The years of fighting to rid North Shore communities of low-flying Hamptons-bound helicopters is coming to an end, Sen. Charles Schumer said Thursday, with the federal government due to issue mandatory flight paths that will divert air traffic over the Long Island Sound.
The new Federal Aviation Administration regulations, Schumer said, will require choppers to fly over water at a minimum altitude of 2,500 feet. The FAA has submitted the new rule to the Federal Register, spokesman Jim Peters said, and the regulation could be in place by the July 4 weekend.
"I realized what a terrible problem this was when I was in people's backyards in Nassau and Suffolk counties and heard the helicopters at a frighteningly noisy pitch," Schumer said. "One came over backyards every 15 minutes. For Long Islanders, it virtually ruined their summers."
Once the regulations are published in the Federal Register on Monday, the public will have 30 days to comment. The regulations then become law.
Helicopter noise, common across the North Shore and North Fork, is most acute in North Hempstead, where Supervisor Jon Kaiman said the town's 311 system received more than 6,000 calls about the nuisance.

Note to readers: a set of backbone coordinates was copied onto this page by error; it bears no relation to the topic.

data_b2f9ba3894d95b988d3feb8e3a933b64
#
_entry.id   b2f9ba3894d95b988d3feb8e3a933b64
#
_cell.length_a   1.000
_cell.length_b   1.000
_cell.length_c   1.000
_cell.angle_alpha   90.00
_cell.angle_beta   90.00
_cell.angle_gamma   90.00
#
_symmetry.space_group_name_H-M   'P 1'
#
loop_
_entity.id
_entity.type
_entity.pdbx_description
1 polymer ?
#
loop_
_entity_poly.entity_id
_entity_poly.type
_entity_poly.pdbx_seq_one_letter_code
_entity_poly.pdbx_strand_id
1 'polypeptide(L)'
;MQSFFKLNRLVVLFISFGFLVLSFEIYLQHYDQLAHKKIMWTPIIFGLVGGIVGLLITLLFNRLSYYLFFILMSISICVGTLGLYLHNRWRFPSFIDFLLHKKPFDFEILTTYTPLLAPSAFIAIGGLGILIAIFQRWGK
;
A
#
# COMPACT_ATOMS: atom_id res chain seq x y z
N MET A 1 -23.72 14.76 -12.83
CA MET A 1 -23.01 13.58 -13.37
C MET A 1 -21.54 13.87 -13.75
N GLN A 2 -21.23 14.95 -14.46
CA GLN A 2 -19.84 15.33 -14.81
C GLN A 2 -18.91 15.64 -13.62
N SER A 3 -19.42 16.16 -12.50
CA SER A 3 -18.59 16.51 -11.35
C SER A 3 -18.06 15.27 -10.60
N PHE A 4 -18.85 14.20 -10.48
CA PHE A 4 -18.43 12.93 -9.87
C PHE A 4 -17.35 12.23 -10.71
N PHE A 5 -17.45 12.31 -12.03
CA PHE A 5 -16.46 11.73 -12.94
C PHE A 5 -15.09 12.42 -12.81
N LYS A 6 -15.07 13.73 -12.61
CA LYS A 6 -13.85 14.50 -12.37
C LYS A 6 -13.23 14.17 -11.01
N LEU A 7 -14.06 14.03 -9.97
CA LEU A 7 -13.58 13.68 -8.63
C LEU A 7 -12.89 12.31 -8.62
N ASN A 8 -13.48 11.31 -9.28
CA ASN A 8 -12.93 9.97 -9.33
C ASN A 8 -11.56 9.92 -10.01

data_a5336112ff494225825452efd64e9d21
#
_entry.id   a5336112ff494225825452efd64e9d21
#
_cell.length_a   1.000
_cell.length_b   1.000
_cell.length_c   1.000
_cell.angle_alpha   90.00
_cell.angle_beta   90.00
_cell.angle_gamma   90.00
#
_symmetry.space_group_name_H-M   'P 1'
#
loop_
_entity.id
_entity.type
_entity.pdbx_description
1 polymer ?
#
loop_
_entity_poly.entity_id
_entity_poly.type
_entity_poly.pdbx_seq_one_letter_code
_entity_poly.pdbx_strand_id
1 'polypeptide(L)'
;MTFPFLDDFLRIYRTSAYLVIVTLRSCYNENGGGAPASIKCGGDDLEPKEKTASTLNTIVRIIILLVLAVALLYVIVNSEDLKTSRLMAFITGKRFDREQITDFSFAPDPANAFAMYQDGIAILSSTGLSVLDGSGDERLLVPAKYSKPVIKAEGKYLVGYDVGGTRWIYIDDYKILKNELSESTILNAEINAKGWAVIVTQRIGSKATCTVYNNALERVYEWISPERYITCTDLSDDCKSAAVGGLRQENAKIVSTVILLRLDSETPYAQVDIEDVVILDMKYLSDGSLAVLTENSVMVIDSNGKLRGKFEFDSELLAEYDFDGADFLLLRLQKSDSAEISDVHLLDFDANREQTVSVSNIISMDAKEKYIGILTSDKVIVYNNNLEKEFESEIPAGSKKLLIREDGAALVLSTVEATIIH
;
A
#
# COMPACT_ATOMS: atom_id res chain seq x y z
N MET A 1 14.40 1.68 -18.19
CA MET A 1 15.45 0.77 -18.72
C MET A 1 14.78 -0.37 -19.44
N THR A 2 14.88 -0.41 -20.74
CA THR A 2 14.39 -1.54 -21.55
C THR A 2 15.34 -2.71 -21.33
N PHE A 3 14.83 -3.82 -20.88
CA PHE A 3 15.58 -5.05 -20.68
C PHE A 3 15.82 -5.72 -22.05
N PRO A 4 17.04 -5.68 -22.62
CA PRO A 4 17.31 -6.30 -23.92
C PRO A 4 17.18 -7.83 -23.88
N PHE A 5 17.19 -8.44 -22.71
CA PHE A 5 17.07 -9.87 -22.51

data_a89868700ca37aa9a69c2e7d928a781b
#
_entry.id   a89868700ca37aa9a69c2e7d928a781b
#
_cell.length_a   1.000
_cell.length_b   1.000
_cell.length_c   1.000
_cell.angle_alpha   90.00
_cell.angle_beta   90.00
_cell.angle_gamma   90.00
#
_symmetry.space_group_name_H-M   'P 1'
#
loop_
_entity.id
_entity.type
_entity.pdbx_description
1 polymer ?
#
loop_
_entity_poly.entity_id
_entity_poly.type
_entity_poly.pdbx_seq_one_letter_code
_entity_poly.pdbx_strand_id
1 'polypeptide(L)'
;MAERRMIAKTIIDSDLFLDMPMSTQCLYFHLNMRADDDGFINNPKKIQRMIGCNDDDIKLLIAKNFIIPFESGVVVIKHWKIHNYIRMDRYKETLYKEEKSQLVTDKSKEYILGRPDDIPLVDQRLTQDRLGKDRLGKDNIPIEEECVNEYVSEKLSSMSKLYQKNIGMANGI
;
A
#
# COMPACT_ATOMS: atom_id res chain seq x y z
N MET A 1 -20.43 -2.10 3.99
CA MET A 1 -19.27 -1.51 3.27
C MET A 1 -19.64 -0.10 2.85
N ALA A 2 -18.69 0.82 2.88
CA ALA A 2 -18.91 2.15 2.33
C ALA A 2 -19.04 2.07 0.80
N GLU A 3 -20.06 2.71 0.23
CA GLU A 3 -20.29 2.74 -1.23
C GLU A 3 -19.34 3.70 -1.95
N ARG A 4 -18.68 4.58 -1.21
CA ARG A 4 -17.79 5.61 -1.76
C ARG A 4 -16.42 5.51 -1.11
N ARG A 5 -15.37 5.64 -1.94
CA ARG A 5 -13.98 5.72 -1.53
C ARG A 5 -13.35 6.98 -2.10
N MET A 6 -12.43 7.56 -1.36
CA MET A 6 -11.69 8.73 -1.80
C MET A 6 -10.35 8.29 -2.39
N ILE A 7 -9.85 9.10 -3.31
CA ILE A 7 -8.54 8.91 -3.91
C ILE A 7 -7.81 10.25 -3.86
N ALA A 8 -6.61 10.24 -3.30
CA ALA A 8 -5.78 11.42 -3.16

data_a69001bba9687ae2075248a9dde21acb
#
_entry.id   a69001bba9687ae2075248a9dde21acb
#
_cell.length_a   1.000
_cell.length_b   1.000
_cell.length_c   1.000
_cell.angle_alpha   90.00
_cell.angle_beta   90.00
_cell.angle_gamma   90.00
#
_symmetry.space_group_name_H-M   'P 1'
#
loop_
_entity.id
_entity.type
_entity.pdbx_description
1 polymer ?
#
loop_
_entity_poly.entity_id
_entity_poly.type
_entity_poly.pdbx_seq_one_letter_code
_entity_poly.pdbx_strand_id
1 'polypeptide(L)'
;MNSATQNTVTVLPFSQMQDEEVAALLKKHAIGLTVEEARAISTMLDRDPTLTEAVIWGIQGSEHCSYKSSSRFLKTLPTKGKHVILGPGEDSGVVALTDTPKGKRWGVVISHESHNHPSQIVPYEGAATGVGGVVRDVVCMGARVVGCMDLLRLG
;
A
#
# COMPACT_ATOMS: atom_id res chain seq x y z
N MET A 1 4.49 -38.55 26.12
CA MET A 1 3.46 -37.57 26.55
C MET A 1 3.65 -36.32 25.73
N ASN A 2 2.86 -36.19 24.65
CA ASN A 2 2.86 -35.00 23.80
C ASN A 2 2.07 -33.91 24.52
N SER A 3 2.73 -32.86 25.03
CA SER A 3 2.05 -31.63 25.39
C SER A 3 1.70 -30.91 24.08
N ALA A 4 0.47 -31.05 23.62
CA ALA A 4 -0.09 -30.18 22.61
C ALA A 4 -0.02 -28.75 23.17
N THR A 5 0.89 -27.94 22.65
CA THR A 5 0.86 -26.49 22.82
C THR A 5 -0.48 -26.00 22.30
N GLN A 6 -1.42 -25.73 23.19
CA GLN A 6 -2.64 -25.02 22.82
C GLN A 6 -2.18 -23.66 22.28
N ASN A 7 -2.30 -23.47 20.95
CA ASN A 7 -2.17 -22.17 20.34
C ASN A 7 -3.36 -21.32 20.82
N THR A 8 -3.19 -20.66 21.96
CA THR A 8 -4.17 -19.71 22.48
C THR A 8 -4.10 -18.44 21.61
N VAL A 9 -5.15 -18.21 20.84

Sue Auriemma, a Munsey Park civic leader, said helicopter noise has rattled her dishes. She praised the deal, saying, "Without a doubt, this will address the issues that people are having."
Under the new FAA regulations, helicopters flying from Manhattan to East Hampton and Gabreski (Westhampton Beach) airports will fly one mile offshore over the Sound. When they do cross over land, they will be required to traverse "the least populated" areas, Schumer's office said.
Schumer said East End residents won't be burdened with excessive noise because of the altitude requirement. Suffolk Legis. Ed Romaine (R-Center Moriches), who has proposed county laws restricting helicopter traffic, said he's pleased and "cautiously optimistic."
"I'm hoping for a far more peaceful summer for residents of the North Shore and North Fork because of this," he said.
Long Islanders have long been burdened with helicopter noise. In 2007, the Eastern Region Helicopter Council, which represents 90 percent of Long Island's helicopter flights, agreed to abide by roughly the path the FAA will now require.
Schumer said pilots did not abide by the agreement. "We tried the voluntary system," he said. "Last year I think it got worse." A council spokesman did not return calls Thursday.
The FAA has claimed it didn't have authority to regulate Long Island helicopters flight paths. Schumer said his attorneys have convinced them otherwise.